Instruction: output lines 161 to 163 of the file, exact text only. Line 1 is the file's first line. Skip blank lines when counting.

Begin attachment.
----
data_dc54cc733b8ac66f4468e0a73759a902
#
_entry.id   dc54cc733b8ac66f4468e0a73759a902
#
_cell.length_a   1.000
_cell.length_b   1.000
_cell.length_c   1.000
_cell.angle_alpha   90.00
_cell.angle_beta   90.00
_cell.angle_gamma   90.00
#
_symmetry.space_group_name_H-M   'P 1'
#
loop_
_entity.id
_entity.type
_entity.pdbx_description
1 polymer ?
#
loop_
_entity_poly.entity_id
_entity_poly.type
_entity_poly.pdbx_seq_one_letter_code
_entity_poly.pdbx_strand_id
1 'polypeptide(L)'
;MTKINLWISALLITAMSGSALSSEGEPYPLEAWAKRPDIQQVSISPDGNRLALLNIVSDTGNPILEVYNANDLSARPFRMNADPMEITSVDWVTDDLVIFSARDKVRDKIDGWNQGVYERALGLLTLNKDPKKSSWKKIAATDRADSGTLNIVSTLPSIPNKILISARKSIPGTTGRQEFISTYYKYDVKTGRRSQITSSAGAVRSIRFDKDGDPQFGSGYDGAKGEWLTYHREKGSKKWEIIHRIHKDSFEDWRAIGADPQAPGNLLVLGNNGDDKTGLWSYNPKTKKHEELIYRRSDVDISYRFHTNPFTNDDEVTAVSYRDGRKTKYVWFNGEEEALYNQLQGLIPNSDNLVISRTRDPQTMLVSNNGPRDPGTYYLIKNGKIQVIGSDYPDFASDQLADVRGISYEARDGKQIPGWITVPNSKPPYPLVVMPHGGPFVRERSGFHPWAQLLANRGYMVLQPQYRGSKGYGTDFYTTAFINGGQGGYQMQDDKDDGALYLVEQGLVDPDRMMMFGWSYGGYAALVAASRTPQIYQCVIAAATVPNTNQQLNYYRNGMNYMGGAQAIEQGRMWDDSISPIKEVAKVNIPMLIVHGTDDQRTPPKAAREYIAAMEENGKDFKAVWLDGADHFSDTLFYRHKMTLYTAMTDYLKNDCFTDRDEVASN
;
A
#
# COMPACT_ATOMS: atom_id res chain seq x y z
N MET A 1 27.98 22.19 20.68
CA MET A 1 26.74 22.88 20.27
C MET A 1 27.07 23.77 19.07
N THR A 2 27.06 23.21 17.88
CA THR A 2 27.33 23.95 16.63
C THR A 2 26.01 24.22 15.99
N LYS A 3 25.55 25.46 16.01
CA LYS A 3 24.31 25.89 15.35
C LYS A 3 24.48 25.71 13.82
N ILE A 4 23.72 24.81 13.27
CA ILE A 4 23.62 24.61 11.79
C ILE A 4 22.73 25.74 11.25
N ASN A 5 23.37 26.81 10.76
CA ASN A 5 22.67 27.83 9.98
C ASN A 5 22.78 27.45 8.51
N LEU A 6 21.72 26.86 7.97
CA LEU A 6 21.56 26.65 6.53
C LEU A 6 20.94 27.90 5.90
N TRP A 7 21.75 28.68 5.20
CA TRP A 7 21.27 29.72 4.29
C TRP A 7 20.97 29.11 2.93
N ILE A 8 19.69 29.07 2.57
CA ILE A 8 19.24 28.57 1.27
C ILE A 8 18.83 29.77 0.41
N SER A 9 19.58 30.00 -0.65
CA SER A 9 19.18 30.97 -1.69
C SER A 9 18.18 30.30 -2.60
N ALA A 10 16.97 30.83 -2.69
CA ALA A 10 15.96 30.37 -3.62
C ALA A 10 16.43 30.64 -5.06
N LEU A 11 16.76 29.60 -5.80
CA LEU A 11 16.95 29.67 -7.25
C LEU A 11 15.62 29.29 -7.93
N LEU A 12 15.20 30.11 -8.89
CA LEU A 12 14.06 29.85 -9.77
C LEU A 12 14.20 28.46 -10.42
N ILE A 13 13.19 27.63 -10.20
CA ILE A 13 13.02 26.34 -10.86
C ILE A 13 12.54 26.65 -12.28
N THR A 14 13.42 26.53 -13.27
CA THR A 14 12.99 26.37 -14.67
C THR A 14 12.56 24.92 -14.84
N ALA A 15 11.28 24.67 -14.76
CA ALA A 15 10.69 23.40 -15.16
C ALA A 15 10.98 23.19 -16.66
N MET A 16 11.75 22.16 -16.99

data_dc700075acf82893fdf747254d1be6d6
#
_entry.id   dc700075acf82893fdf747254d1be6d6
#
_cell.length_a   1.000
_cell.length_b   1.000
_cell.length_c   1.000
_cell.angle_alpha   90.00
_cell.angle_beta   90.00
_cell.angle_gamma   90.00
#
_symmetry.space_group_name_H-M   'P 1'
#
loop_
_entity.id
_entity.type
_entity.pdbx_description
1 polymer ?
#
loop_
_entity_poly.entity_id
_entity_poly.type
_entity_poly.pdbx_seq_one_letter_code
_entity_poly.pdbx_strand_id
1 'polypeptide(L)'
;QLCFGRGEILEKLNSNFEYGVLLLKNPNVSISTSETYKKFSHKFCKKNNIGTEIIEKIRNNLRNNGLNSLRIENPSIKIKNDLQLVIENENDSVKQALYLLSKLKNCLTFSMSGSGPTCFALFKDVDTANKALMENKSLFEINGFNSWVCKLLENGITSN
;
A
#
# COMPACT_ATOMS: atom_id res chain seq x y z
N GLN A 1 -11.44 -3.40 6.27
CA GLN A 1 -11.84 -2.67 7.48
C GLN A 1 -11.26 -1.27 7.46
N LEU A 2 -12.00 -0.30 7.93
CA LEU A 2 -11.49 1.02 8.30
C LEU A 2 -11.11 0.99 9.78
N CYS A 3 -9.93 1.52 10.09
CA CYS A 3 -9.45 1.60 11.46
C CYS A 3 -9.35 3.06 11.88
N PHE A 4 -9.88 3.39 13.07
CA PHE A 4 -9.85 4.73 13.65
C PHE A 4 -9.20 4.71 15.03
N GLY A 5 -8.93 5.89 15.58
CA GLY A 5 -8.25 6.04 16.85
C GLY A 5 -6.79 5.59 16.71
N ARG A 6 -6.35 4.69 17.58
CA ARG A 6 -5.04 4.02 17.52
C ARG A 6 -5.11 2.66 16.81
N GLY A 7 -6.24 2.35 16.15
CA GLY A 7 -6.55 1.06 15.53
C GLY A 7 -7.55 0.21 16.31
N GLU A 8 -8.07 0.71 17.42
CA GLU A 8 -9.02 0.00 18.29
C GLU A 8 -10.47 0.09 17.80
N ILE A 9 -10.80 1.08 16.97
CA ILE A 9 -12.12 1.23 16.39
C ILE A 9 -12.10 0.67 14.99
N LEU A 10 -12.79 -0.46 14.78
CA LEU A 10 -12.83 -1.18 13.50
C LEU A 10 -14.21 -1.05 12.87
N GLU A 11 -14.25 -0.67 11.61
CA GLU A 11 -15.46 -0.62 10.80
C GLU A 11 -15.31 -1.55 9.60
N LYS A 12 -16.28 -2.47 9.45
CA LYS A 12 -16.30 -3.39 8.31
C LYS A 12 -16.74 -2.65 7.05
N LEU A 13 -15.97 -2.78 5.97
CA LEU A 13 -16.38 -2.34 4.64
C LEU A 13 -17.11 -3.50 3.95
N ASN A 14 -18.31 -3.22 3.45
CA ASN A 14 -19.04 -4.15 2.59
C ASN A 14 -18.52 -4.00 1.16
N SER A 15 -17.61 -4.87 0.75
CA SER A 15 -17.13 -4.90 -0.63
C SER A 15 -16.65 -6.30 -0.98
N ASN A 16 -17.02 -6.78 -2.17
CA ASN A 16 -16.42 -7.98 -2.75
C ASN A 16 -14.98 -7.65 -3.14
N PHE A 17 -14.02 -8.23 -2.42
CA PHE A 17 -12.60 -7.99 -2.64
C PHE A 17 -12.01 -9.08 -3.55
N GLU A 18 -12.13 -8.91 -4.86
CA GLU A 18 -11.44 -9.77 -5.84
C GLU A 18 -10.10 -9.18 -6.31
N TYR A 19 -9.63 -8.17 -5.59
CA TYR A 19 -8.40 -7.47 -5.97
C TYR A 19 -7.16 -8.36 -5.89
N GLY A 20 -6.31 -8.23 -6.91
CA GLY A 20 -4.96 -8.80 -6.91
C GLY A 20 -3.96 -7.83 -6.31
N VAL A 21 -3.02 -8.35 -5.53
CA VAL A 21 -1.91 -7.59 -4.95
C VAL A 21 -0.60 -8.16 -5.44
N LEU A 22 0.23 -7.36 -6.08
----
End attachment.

N TYR A 19 -9.63 -8.17 -5.59
CA TYR A 19 -8.40 -7.47 -5.97
C TYR A 19 -7.16 -8.36 -5.89